Getting Your Child Ready for College
First, your child will need to study hard and take the courses in middle school and high school that will help him or her succeed in college-level courses. Second, it is important for you and your child to try to put money aside for college and be well informed about sources of financial aid for college.
In addition to helping your child focus on doing well in school, encourage your child to begin thinking about careers. Also help your child research areas of interest to get more information on what those careers mean and the specific jobs available in each field. One good resource for researching the job outlook is the Occupational Outlook Handbook by the U.S. Department of Labor and Workforce Oklahoma Occupational Outlook website. By encouraging your child to think ahead, you can help your child choose middle school and high school courses that may influence his or her future career path.
OK EPAS, Oklahoma’s Educational Planning and Assessment System, provides students an opportunity to evaluate their college preparation while in middle and high school. EXPLORE, given in the eighth grade, and PLAN, given in the 10th grade, evaluate college readiness skills in English, math, reading and science. Students can use information provided by these assessments to plan course work, improve academic skills and investigate career interests.
Summer Academies are free opportunities for eighth- through 12th-grade Oklahoma students to visit college campuses across the state. Whether students choose a residential or commuter Summer Academy, they will experience a snapshot of life on a college campus while investigating hands-on experiences in science, mathematics and technology.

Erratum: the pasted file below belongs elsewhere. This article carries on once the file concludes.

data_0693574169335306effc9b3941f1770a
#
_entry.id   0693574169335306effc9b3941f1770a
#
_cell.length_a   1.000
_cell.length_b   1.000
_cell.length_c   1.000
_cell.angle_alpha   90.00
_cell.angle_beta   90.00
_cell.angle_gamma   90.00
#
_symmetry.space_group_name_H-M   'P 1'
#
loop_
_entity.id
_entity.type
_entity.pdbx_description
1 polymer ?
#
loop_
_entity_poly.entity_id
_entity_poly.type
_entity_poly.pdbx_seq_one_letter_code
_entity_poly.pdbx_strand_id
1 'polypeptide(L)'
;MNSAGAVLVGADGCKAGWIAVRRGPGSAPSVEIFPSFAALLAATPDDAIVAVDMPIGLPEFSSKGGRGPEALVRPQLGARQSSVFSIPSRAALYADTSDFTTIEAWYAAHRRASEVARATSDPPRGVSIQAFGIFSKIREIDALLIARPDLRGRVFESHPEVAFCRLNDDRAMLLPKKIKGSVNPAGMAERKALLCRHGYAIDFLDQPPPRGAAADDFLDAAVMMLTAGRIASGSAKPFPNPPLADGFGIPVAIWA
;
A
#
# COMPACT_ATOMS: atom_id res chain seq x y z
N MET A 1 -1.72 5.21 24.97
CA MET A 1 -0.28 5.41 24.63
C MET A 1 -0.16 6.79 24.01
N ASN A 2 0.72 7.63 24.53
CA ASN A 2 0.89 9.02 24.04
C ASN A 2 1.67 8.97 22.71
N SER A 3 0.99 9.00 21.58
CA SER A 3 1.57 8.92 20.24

In addition to academics, start looking at your financial situation and how much your family will be able to contribute to your child's education. Look into college savings plans, such as the Oklahoma College Savings Plan, which offers an Oklahoma income tax deduction of up to $2,500 per account.
Also, start researching grants and scholarships that may require that your child apply while still in middle school. For more information, click on the Financial Aid link on the left.
Learn about applying for federal student aid at StartWithFAFSA.org.
The site provides students and parents with information about specific
FAFSA topics and allows them to ask questions, watch FAFSA
video tutorials in English or Spanish and download
publications. New topics and answers to important questions
are uploaded weekly.